“the best powdered goose that ever I eat”

Thanks for that most interesting link, Terry.

Andrew Hamilton  •  Link

Happy New Year, happy 350th, and happy 7th to Phil, Mary, Language Hat and lurkers there on Jan. 1, 2003 and still aboard. This is my 2nd 350th, having been in Harvard Yard in 1986 for that institution's celebration. (I was also in the Yard in 1936 for the 300th, though a little young to appreciate the occasion, then being 6 mos. old.)

I soaked a salt-cured Virginia (Smithfield) ham for 30 hours and cooked it in water for another 7 hours this week to prepare it for New Years Day luncheon; it was still quite salty.

arby  •  Link

The best country (salt cured) ham I ever had was home grown and aged up a holler in Kentucky. They parboiled it and then wrapped it in a couple of old quilts for 24 hours. Absolutely wonderful, and not too salty at all.
Add my happys to the above, thanks for all the links and the 'splainin this last year, I appreciate it. rb

Robert Gertz  •  Link

I imagine the Houblons as merchant princes found such information as Sam offered as to the fleet's movements and plans for the season very useful.

CGS  •  Link

Life amongst the successful, is to have good current inside info, just never upset thy peers or make them jealous in the execution of gleaned data, otherwise the Tower awaits your presence.

Terry Foreman  •  Link

Is this jury-tampering? It strikes me as certainly odd. I'd love to have seen this:

"to the office again, and to Sir W. Batten’s to examine the Commission going down to Portsmouth to examine witnesses about our prizes"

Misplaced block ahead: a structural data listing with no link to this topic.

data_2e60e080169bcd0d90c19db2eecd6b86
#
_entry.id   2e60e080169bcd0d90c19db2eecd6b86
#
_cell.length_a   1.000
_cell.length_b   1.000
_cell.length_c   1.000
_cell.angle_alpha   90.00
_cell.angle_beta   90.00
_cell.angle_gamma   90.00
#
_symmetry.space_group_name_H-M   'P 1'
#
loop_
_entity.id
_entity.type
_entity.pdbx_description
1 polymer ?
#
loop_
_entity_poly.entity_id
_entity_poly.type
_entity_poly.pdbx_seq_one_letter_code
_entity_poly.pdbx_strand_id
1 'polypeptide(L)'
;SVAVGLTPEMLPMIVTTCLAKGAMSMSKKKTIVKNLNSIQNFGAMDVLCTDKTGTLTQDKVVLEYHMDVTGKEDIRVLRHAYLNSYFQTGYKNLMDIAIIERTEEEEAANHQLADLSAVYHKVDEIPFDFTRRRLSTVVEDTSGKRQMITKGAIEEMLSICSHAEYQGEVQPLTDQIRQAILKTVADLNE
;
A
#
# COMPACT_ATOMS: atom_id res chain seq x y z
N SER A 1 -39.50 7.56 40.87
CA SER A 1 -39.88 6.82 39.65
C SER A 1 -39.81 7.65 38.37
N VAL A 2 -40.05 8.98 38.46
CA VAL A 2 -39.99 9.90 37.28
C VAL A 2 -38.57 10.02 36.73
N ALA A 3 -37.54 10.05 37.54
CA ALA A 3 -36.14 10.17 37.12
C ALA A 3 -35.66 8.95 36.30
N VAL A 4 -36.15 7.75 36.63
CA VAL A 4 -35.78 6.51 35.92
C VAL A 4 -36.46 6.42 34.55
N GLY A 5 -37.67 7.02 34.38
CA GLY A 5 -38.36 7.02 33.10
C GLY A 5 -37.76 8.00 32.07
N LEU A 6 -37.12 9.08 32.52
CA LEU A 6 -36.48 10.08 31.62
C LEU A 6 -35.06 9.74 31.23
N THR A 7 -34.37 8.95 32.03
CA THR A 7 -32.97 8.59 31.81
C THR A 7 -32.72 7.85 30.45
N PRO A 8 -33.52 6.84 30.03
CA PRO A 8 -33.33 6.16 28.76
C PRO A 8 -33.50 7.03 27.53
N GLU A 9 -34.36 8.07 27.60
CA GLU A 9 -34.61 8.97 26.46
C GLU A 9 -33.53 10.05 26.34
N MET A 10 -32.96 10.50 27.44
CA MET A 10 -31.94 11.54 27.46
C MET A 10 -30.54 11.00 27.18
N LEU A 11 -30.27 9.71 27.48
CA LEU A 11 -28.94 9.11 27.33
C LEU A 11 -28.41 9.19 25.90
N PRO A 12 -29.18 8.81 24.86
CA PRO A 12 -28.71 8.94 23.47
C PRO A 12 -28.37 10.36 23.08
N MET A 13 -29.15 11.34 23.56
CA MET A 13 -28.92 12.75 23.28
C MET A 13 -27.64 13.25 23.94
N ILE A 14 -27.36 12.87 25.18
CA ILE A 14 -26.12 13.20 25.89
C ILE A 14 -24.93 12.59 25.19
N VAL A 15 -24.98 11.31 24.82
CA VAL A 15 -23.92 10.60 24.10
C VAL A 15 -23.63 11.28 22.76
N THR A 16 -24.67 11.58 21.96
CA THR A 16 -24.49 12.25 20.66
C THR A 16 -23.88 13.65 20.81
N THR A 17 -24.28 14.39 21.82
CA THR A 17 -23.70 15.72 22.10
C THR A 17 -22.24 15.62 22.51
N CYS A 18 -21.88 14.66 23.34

Terry Foreman  •  Link

How to Cook Your Goose (excerpts from this page)

Many Americans are unfamiliar with the wonders of goose fat because they are unfamiliar with goose. The Christmas goose belongs in a Charles Dickens' novel, not a Norman Rockwell painting.

The English who settled America ate goose. But American taste for it lessened with future generations, and goose became a rarity on tables in the New World. There are probably a number of reasons.

A goose has much more fat than a chicken or turkey, although the meat itself is lean. There are easily detached pods of fat that can be pulled out of the goose. Do not discard. Put the fat in a container to render later. This is the good news part.

Goose is not to everyone's taste. It has a stronger flavor than the chicken breast so common in the American diet. Cooked properly, however, it can be a rich, flavorful meat. This is the time of year to give it a try. And, after carefully collecting the goose fat, anyone can make prize-winning potatoes.

Early American Goose

Early Americans ate goose, as they had in England. This version is adapted from Hearthside Cooking: Virginia Plantation Cuisine (Howell Press Inc. 1986) by Nancy Carter Crump. The book is used as a guide for demonstrators at historic sites that feature open-hearth cooking. The recipe is delicious.

Terry Foreman  •  Link

"the frost being now grown old, and the Thames covered with ice. "

River Thames frost fairs were held on the tideway of the River Thames at London in some of the winters between the 17th century and early 19th century, during the period known as the Little Ice Age, when the river froze over. During that time the British winter was more severe than it is now, and the river was wider and slower, further impeded by the medieval Old London Bridge.

Even at its peak, in the mid-17th century, the Thames freezing at London was less frequent than modern legend sometimes suggests, never exceeding about one year in ten except for four winters between 1649 and 1666.

Terry Foreman  •  Link

"the Thames covered with ice. "

L&M: It thawed on the 6th: J. Goad, Astro-Meteorologice (1690), p. 306.